Ash Tree Uses and Planting Considerations

Ash Trees are big trees, with their spread being just as impressive as their height. When choosing where to plant an Ash Tree, consider how big they’ll get when they’ve fully matured, which means watching out for obstructions like houses or power lines or other trees. It’s best to plant your Ash tree as a showpiece display, separated from other trees to give room for its spread and height, and highlighting how impressive the tree truly is.

It’s easily one of the best home upgrades that can change your life, as the tree adds not just curb and visual appeal, but also provide shade and wildlife into your property.

When planting, try not to go deeper than when it was growing inside its original container. This is because deep planting can put undue stress on its roots, leading to sub-prime growth and even an early demise. Ash trees, like most trees, are highly susceptible to wind damage, so it’s best to plant them in areas with low winds as Ash tree branches can become quite the hazard should they break free and fly into your house.

Ash tree flowers attract different kinds of birds, so if you’re looking for a tree that can add to the wildlife in your yard, it’s the perfect plant. They have a lot of leaves, so be prepared to rake them all up when winter comes around. They also drop a lot of seeds which, if left unchecked, will grow into trees themselves.


How to Care for Ash Trees

Ash trees are hardy, but when they’re properly maintained and cared for, they can thrive into one of the most impressive trees in any garden and are easily one of those home upgrades people don’t really think of. Make sure to keep the soil around the tree regularly moist, with organic mulch around the plant site to prevent weed growth. However, make sure to keep the mulch a few inches away from the trunk to minimize the risk of the Ash tree developing a disease.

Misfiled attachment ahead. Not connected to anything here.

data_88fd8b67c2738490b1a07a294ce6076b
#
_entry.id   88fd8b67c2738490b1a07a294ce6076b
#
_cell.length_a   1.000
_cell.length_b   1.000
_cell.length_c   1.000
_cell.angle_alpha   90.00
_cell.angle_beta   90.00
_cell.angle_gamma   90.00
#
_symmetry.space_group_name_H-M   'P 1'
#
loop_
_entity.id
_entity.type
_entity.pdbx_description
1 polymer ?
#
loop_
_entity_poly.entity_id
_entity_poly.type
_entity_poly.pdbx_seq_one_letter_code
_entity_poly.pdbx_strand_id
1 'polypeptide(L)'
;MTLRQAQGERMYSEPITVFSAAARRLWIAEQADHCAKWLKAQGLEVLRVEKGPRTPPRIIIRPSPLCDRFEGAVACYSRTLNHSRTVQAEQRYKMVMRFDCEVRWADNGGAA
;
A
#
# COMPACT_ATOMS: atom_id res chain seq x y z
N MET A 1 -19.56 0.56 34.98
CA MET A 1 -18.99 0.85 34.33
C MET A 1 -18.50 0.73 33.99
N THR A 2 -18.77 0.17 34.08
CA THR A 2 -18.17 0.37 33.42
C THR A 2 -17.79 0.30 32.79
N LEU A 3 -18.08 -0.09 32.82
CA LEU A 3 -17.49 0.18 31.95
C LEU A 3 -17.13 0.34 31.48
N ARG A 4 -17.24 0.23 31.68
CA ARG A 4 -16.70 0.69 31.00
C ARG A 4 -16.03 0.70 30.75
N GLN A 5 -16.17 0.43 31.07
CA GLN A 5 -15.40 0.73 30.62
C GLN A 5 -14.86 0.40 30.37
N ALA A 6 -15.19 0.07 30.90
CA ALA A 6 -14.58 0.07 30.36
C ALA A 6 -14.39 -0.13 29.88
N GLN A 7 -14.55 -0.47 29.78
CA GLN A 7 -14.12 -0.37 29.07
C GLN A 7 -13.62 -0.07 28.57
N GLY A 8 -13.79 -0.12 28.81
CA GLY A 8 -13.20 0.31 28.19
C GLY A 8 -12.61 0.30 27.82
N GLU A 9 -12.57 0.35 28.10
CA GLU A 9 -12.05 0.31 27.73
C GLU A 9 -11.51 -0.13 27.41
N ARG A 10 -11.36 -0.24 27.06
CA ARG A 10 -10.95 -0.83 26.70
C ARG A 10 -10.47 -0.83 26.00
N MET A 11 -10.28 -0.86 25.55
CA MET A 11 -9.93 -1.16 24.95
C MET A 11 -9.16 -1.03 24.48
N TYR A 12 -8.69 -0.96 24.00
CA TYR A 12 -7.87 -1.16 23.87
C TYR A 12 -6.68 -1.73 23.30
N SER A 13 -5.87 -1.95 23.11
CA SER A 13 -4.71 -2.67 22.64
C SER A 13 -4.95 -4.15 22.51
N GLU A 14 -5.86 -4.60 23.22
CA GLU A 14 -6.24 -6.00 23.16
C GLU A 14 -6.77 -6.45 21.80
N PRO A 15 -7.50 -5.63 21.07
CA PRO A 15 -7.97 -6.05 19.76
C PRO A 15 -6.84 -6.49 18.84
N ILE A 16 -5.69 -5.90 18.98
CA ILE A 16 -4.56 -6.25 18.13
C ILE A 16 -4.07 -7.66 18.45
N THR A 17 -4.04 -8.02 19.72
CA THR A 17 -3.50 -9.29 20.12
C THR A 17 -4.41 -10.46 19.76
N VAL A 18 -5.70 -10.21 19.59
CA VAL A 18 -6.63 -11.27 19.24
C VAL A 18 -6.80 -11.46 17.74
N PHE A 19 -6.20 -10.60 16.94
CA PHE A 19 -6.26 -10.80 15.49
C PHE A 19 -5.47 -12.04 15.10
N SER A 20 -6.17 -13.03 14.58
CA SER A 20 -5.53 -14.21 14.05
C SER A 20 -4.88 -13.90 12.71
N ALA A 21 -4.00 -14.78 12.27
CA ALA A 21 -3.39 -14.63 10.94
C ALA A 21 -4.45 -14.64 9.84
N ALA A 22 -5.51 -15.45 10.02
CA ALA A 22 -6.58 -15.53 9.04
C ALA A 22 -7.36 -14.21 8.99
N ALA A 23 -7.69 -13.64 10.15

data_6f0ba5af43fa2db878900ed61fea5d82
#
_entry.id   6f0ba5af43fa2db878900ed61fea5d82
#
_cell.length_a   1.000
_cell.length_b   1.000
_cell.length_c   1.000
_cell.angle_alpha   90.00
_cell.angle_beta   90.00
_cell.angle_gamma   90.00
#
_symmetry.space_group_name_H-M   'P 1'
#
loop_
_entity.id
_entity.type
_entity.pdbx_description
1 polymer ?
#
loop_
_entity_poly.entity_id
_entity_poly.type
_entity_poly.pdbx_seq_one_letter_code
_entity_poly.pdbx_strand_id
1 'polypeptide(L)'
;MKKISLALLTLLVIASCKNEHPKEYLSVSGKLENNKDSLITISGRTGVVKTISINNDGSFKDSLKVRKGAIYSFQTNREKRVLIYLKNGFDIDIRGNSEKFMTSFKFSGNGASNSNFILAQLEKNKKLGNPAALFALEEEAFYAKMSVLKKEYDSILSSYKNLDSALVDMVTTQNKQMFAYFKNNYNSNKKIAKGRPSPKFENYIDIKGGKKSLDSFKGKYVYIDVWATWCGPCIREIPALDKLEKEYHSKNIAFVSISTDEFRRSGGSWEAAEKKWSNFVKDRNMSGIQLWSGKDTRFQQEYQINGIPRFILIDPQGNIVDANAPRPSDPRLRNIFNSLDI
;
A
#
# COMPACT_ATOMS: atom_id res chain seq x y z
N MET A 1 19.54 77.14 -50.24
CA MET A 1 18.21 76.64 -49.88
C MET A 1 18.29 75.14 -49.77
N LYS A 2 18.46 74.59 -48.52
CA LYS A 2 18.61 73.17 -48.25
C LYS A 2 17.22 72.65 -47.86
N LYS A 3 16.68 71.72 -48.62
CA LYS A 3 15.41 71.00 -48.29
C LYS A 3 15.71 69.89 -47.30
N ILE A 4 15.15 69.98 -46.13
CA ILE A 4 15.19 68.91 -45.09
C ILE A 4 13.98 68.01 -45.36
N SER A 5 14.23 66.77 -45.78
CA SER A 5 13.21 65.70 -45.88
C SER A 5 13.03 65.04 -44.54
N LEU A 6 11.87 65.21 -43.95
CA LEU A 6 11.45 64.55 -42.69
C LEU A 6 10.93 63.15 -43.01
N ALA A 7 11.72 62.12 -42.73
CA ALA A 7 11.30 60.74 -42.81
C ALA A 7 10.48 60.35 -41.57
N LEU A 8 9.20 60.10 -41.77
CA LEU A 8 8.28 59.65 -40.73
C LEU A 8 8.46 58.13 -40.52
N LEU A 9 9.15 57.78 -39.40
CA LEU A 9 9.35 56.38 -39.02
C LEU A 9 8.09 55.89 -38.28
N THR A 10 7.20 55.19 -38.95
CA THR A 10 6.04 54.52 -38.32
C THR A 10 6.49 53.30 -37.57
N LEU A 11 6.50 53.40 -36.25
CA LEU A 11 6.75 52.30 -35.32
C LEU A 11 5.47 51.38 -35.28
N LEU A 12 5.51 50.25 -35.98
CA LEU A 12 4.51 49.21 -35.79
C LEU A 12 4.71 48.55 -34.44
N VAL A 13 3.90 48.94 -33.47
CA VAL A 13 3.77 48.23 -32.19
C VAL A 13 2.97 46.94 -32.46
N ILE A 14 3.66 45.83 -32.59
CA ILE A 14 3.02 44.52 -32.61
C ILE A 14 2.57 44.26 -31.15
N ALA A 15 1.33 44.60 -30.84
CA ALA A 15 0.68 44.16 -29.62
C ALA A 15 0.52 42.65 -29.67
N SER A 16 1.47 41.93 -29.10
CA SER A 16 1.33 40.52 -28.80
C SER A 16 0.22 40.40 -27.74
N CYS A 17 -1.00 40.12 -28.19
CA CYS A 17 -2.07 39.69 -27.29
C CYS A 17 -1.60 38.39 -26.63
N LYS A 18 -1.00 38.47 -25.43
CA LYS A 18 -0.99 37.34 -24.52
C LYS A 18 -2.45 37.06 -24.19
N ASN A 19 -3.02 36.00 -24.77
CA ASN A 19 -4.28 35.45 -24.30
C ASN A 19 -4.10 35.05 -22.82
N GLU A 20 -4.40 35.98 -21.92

Fertilizing an Ash Tree

Ash trees usually do not require regular fertilization, with an annual application around the fall being the best time to do it, as this helps the tree prepare for winter. Ash trees don’t require any special fertilizer; just your run-of-the-mill, all-purpose tree fertilizer is fine. Apply this as per package directions on the underside of the trees canopy and evenly over the planting site.

Pruning an Ash Tree

Major corrective pruning is best done to younger ash trees during the fall. Pruning helps trees develop better form and stronger structures, and it’s important to do this as early as possible for your ash trees. Be aware of suckers and prune them off if you find one by cutting them off flush to the trunk. Dead, damaged branches should also be pruned off, as well as branches that might cross each other’s path.

A note about pruning: always make sure to make your pruning cuts a few inches above the dead parts of the branch so that you cut off any dead cells off the tree completely.

Ash Trees are Fussy Giants

While Ash trees are hardy, they can also be fussy; owning and maintaining an ash tree does require you to check up on it every so often to check on damaged branches or marks of disease in the trunk. Because of its size, Ash trees can develop mold or attract pests in areas that you might miss if you give it just a cursory glance.

Try to inspect your Ash trees nooks and crannies at least once a month, if only to make sure that the tree is growing as healthy as possible.